This year, financial institutions will have to deal more intensively with cyber security and corresponding solutions and will work actively to ensure that both the personal data of their customers and their systems are protected.

There is no stopping investment in artificial intelligence
Banks will continue to invest in artificial intelligence while looking for additional uses for this technology. This year, a slow introduction of AI, for example for repeatable and predictable processes, can be expected.

AI technology is already being used to create cash forecasts or to determine when and where cash is needed. Predictive tools are time and cost efficient and can also be used for preventive maintenance of ATMs and other devices.

This makes it easier to plan service calls before a failure, improves availability and reduces costs. It cannot be ruled out that AI will also be used to capture customer sentiments with the help of facial recognition.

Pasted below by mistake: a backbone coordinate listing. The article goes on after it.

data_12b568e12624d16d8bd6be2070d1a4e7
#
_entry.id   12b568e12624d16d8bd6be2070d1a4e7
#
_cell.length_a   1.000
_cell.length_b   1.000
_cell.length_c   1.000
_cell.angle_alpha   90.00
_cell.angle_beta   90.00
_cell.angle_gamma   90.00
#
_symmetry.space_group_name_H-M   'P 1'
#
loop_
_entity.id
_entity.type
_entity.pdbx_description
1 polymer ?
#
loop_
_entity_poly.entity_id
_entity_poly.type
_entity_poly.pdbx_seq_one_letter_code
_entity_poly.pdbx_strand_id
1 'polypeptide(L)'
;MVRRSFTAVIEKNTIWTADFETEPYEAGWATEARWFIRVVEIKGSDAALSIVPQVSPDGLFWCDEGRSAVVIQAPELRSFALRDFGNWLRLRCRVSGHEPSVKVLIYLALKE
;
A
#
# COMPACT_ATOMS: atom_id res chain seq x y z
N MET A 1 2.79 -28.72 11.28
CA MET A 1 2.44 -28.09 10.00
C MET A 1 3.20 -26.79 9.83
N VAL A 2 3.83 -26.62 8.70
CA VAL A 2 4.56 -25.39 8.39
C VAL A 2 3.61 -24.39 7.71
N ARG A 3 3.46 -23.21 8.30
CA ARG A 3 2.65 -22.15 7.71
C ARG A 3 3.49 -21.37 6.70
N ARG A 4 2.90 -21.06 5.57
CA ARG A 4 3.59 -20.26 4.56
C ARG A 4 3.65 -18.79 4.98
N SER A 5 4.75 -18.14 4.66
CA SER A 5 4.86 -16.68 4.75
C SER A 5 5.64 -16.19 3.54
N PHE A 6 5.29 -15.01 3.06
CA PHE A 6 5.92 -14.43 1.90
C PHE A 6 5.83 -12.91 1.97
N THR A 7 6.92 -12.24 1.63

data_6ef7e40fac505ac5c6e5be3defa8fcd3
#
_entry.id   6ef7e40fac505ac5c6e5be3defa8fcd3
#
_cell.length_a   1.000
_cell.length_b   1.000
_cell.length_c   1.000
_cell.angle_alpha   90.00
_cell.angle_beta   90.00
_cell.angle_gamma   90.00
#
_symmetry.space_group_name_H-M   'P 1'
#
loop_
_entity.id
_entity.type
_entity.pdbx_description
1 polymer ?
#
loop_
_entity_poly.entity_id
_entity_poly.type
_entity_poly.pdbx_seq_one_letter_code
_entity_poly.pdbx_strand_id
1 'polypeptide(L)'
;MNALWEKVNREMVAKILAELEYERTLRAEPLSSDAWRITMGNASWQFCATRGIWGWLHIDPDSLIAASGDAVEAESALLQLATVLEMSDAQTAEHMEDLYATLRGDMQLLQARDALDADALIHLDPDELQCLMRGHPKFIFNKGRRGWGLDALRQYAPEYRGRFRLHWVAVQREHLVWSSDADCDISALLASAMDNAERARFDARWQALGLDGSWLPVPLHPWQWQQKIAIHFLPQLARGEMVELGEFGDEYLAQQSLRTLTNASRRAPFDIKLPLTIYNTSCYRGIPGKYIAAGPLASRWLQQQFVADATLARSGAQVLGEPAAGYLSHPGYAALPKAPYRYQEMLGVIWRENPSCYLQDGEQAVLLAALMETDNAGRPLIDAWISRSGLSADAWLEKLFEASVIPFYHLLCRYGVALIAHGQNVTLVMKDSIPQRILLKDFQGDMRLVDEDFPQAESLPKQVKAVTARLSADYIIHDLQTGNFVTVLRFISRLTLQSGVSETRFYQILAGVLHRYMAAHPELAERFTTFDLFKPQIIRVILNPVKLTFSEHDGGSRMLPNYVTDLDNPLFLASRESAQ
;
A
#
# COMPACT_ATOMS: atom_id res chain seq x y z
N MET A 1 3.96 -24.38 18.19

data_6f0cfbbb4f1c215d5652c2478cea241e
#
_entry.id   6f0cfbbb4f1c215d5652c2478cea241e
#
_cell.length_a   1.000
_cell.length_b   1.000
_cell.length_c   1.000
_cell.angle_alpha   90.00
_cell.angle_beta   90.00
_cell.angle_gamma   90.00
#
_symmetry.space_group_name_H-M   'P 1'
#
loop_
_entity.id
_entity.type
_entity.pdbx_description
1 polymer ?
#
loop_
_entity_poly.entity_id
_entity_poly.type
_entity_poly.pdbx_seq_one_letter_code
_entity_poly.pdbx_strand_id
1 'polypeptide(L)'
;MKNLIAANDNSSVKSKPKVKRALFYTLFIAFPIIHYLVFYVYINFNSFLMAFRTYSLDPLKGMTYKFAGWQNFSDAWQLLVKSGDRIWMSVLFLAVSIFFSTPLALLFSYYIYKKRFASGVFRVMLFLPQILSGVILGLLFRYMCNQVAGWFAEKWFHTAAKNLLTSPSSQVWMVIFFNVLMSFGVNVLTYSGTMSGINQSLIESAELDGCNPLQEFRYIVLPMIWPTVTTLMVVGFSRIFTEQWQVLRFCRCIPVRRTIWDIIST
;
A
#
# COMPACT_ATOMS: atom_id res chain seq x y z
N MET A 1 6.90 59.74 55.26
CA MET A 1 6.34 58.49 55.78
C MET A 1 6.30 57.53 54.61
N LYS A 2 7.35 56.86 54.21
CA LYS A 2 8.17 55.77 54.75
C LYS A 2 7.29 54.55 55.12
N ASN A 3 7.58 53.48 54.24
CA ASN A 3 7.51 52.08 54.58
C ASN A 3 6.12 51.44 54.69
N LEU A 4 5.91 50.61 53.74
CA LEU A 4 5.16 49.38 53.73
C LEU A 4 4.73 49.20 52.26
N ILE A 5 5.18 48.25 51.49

On the basis of this information, bank employees could assess how they should address the customer, which services they should suggest and at what point in time.

Tele-, mobile and online banking - which channel works, which one stays?
This year banks should again pay special attention to the customer journey. Banks need a good mix of channels to address customers. A digital platform alone is not enough, as it is prone to IT malfunctions and failures and not every customer can cope with the technology. Tele-banking has always been able to assert itself as a reliable channel in this regard.

Over the years, banking has changed with the introduction of technology to reduce costs and increase efficiency. The unintended consequence of this is that the bank-customer relationship has become increasingly impersonal. When the first ATM arrived more than 50 years ago, bank customers no longer had to enter a branch to withdraw or deposit money.

With telebanking, customers no longer even had to leave their home and could do banking from afar. In the recent past, internet banking and then mobile banking have resulted in some sections of the population never having personal contact with their bank. Customer loyalty has also suffered from this lack of human interaction.